Sam Mednick is a professional life and executive coach based in Barcelona (www.blueprintcoaching.ca). A Canadian native, she’s been living in the city for eight years working with companies as well as individuals focusing on transitions, communication, leadership training, time management and productivity as well as emotional intelligence development. For more coaching tips, tune into her Podcast
THIS MONTH: THIS NEW YEAR...COMMITTING TO COMMIT
Every New Year, I make the same resolution: Stop eating out and start cooking—something I love doing, yet never make time for. Usually, my resolutions have a short shelf life. Last year, I only survived three weeks before reverting back to takeout and tapas. In general, I find it extremely hard to stick to things and was wondering if you could give me some tips on how to commit to something, and stay committed. I’d love for this year to be different from the last!
Hi Aspiring Homemaker,
This is a ‘double whammy’ you’ve embarked upon; on one hand you’ve got the not eating out in Barcelona challenge and on the other, following through on your commitments. From someone who uses her oven for storage, I applaud you for tackling the prospect of eating in more often, as you’re right, it’s something that’s particularly hard to do in this city. As for what you can do to stay committed to your resolution (and anything for that matter), before we tackle the ‘how’, I’d challenge you to first focus on the ‘why’.
Why do you keep making and breaking the same resolution? If you truly love cooking, why is it so hard to make it a priority?Before being able to follow through with a commitment, it’s important to explore the nature of the commitment itself. If we don’t understand why we’re choosing to do something, it’s a lot harder to stick to and embrace it.
A good question to ask yourself when deciding on a new year’s resolution, or implementing a life change is: Does this align with my values?
Very few of us take a second to stop and question what’s important in our lives. It’s only once we’ve defined our core values that we can truly understand our commitments and decide if they’re in line with our beliefs. If we can do that, it becomes a lot easier to motivate ourselves to follow through with them.So once you’ve explored the ‘why’ and have decided that the commitment is worth pursuing, here are a few things you can do to help see it through:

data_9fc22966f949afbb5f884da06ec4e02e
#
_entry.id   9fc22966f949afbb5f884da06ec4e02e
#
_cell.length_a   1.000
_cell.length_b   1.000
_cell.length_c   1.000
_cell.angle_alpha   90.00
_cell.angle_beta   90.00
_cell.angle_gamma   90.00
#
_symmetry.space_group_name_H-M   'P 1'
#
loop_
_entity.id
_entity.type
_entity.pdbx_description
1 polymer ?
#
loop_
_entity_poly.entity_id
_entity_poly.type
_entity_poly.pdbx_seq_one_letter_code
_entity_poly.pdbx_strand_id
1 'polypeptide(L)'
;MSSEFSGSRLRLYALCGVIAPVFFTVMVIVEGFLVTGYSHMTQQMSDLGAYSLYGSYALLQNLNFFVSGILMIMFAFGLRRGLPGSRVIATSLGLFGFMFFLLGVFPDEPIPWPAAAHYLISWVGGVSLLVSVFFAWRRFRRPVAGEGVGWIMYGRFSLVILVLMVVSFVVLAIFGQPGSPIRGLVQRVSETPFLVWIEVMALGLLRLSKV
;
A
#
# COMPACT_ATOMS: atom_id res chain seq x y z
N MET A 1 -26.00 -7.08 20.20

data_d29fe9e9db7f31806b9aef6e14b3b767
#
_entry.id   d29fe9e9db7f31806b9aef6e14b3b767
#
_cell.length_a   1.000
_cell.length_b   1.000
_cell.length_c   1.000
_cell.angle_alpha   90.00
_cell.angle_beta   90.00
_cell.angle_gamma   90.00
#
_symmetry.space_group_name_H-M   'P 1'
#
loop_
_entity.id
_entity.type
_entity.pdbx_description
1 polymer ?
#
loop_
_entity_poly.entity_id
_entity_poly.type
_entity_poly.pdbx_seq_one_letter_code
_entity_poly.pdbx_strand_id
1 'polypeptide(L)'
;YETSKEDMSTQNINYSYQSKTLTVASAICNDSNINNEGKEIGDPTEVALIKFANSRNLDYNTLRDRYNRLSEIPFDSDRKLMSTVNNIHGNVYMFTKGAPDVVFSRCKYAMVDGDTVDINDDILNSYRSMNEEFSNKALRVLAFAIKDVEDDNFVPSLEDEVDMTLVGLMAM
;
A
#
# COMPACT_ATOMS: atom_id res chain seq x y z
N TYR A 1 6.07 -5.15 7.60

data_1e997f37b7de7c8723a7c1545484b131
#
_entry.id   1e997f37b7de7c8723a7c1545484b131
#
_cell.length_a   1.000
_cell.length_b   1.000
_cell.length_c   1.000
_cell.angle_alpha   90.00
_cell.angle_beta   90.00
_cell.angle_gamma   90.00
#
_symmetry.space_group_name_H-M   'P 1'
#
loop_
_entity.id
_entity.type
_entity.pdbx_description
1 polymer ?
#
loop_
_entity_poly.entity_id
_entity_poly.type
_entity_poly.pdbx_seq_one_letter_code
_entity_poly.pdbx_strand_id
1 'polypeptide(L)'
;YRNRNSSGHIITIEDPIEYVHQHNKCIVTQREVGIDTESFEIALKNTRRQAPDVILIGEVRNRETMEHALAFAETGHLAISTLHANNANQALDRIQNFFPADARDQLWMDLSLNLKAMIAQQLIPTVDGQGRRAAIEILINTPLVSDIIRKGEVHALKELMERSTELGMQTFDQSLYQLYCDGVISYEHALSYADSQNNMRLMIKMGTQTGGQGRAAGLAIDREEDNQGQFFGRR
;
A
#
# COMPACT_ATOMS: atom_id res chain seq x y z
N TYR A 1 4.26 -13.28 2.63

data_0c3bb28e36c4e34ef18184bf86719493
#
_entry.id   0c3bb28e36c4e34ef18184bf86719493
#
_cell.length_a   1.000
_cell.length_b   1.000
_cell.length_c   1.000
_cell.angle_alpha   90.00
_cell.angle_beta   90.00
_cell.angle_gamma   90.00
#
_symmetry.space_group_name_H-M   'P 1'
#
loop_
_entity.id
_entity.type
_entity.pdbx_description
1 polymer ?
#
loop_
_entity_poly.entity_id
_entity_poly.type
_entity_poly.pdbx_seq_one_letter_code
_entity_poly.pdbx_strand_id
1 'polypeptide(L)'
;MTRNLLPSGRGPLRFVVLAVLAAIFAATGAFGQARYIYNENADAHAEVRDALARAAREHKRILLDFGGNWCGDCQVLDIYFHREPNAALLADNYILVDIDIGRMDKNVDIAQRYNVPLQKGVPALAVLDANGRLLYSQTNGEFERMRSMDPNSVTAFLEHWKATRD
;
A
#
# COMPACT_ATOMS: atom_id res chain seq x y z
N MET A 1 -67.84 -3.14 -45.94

Use committed language: When speaking about something you want to do, use words that convey definition and decision: I will do this, I’ll find a way, I’ll do it. When you speak like this, you shift your mind into believing that you can and will do what you set out to do.
Tell people about your commitment: It’s a lot harder and takes more time to change in a vacuum. Allow others to help you along the way by telling them about your goal.
Decide what is in your committed space: We all have our own circle of things we commit to—things that never waiver, no matter what, from never missing a yoga class, to a morning walk with the dog. These are things that we’ve decided to put in our ‘committed space’. We all have this space available to us, some of us put more or less in it and the questions we need to ask ourselves in order to maximise the space are: What’s already in that circle and what needs to happen for other things to make it into that circle?
Be realistic about the commitment and break it down: Many of us bite off more than we can chew, especially around the New Year when we’re inspired to make vast resolutions. Keep in mind that you’re changing a pattern; in some cases a lifetime of the same pattern and that takes time. Instead of feeling like you have to tackle the whole thing at once, break it down into bite size chunks and start implementing the commitment little by little. For example, if you want to eat out less, why not pick a day every week, where you make sure that you cook a meal at home. Start with one day, put it in your ‘committed circle’ and once that becomes routine, pick another day to join it in that space.
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